Novovax’s fourth COVID-19 vaccine passes FDA critical phase

OneU.S. adults who haven’t been vaccinated against COVID-19 may soon have another option, as Food and Drug Administration advisories on Tuesday advocated a more traditional injection.

Next, the FDA must decide whether to allow latecomer Novavax’s protein vaccine as the nation’s fourth coronavirus vaccine for adults. It’s made with more conventional technology than today’s dominant Pfizer and Moderna snapshots, and the Johnson & Johnson option is less commonly used.

Novavax’s photo are already available in Australia, Canada, parts of Europe and many other countries, either for primary immunization or as a combination and combination booster. But US clearance is a major obstacle for the Maryland-based company.

The FDA’s director of vaccines, Dr. Peter Marks, said another choice in the US could lead at least some vaccine holders — whatever the reason — to consider rolling up their sleeves.

“We have very serious vaccine uptake problems in the United States,” says Marks. “Anything we can do to make people more comfortable accepting these potentially life-saving products is something we feel compelled to do.”

Read more: Here’s what to know about COVID-19 Booster Shots for kids

The FDA’s final decision is not expected immediately, as the agency completes its review of the data.

Nor is it clear how widely the Novavax vaccine will be used, at least immediately. According to the Centers for Disease Control and Prevention, only about 27 million adults in the US have not been immunized. Eventually, Novavax also hopes to become the choice of choice for millions of other people who have not received the booster dose of today’s vaccine, regardless of which shot they received initially.

The FDA’s advisory panel has voted that the benefits of the two main Novavax doses outweigh its risks — but they have a lot of questions about the role of the shots at this point in the pandemic.

“This vaccine really fills some unmet need, such as an option for people with allergies to competitive shots,” said Dr Michael Nelson at the University of Virginia.

But the FDA is currently looking at two doses for adults, when a third dose is needed for other COVID-19 vaccines, he said.

And while “this vaccine has amazing potential,” there’s still no clear evidence of how well it works against the more contagious omicron variant and its siblings, Dr. Bruce Gellin of the Rockefeller Foundation adds.

Large studies in the US, Mexico and the UK show that two doses of the Novavax vaccine are safe and about 90% effective in preventing symptomatic COVID-19. One complication: Those studies were done much earlier in the pandemic.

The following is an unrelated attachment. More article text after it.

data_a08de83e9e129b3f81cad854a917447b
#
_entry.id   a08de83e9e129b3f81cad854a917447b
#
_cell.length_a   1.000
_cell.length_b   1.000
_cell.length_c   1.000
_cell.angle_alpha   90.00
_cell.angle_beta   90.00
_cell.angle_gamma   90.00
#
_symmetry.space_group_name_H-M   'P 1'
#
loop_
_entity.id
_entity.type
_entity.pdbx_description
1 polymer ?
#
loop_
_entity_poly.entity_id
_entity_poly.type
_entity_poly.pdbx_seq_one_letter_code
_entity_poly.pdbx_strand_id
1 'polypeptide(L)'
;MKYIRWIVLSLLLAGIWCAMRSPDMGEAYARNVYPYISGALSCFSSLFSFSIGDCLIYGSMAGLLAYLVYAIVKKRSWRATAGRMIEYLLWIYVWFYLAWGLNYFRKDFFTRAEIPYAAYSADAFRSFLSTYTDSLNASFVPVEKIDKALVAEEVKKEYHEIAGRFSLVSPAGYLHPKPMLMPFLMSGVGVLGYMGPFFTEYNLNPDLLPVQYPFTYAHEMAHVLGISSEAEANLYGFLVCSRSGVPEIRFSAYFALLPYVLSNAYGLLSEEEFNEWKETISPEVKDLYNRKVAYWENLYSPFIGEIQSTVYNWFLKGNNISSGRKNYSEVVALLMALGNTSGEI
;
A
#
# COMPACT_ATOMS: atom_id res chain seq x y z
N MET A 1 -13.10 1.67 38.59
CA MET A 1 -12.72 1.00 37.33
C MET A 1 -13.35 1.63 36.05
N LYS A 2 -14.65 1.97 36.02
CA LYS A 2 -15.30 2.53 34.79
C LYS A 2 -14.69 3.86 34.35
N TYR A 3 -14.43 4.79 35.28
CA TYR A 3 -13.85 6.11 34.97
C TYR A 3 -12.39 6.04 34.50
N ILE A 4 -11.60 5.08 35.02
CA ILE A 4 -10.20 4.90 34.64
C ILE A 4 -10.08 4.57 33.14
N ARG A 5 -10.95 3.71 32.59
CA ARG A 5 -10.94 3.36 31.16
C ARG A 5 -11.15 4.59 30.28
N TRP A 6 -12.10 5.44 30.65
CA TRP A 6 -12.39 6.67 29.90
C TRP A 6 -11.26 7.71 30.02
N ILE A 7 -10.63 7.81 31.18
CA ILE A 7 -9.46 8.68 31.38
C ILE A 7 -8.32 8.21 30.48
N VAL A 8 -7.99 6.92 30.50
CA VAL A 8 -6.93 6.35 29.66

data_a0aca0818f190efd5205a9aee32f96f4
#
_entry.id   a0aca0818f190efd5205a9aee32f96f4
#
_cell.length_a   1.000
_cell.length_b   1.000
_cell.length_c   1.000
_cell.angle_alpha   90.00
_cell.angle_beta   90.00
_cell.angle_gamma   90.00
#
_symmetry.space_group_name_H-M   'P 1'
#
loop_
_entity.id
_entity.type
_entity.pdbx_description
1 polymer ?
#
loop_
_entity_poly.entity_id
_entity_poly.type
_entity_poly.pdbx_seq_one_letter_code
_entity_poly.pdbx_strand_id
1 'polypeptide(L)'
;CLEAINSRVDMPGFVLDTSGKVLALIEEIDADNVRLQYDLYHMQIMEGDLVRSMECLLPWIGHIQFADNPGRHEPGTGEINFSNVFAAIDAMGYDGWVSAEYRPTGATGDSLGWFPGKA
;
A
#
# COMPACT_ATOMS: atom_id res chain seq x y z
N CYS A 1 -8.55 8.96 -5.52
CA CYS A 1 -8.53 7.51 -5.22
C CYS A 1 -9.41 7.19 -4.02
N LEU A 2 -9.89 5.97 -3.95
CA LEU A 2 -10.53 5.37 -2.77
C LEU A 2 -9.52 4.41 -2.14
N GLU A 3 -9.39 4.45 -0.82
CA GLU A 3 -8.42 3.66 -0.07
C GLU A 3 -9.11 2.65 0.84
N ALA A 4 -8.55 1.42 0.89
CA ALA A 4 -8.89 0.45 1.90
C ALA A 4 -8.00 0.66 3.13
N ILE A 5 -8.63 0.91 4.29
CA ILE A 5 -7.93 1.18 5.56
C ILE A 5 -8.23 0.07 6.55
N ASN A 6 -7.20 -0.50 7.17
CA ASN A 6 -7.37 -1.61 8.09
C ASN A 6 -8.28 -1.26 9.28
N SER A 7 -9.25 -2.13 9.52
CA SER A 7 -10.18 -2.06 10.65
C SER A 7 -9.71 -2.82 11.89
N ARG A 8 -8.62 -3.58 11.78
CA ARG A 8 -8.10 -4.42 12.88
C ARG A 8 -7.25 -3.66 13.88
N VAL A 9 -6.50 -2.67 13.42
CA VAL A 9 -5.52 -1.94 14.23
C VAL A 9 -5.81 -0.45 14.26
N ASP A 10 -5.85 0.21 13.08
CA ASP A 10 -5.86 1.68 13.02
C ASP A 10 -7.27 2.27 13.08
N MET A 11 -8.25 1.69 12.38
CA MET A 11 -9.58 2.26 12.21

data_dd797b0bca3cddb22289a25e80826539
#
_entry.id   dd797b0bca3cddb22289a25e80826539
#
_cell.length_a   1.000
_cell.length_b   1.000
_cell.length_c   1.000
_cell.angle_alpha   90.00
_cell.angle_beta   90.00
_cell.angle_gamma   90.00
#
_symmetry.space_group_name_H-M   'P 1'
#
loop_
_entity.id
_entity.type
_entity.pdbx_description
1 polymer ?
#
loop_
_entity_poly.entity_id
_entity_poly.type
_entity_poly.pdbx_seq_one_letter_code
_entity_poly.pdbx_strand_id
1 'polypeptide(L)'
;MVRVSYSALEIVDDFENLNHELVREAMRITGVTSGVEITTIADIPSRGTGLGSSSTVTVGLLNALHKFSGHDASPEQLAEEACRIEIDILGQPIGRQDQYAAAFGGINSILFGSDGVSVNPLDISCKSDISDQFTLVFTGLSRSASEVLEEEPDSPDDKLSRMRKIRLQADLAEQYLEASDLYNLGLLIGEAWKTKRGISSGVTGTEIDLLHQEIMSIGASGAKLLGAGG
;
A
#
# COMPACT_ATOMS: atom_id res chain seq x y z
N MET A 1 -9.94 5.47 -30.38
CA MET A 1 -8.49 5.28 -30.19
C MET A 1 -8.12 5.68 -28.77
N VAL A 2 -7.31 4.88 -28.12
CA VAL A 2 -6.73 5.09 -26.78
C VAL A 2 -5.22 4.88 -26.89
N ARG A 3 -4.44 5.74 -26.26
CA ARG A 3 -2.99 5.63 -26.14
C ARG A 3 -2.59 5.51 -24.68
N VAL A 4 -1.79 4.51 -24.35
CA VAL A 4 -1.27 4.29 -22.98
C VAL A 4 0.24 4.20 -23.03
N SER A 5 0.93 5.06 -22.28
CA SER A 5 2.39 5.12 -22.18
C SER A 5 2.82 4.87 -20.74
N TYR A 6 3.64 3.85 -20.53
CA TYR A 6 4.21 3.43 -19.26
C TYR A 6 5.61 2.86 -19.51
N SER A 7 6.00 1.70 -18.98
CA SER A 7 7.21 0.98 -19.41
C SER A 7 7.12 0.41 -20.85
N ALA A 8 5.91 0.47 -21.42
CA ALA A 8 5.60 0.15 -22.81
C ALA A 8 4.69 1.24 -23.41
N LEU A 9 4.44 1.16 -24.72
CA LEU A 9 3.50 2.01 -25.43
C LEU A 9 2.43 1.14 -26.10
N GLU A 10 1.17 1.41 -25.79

Novavax chief medical officer Dr. Filip Dubovsky said the booster dose tests have raised antibodies against the virus that can address the omicron mutation, data that the FDA will have to review later.

He told the FDA advisory panel.

Read more: Meet the scientists behind the first COVID-19 vaccine

Trial participants typically experience only mild reactions such as pain or fatigue at the injection site, but the FDA has highlighted a possible concern: six cases of inflammation of the heart, known as myocarditis, was found among 40,000 people vaccinated in studies.

The COVID-19 vaccine is being closely monitored for possible heart inflammation after Pfizer and Moderna injections are associated with that rare risk.

Novavax argues that there are other potential causes for the reports. Other infections including COVID-19 can also cause inflammation of the heart. The company says more than 744,000 vaccinations in other countries to date have supported the safety of vaccinations.

Several FDA advisers said the Novavax vaccine should be given a warning until more information is known, but cautioned against the estimated incidence of rare side effects of the Pfizer and Moderna shots.

Dr Cody Meissner of Tufts University said: “I don’t want to inappropriately stigmatize this vaccine.

The Novavax vaccine is made from copies of the spike protein that covers the coronavirus, packaged into nanoparticles for the immune system like a virus. Then an immune-boosting ingredient, or adjuvant, made from South American bark is added to act as a red flag to make sure those seeds look suspicious enough to trigger an immune response. Powerful translation.

Protein vaccines have been used for many years to prevent hepatitis B, shingles, and other diseases.

That is very different from the vaccines currently used in the United States. The most widely used Pfizer and Moderna vaccines provide genetic instructions for the body to make its own copy of the mutated protein. J&J uses a cold virus to provide those instructions.

Manufacturing issues affected Novavax’s vaccine, but the company says those issues have been resolved. Novavax, a small biotech company, created this vaccine in its research lab. But the Serum Institute of India, the world’s largest vaccine producer, produces most of the shots including those scheduled for the US.


The Associated Press Health and Science Division receives support from the Howard Hughes Health Institute’s Science Education Department. AP is solely responsible for all content.

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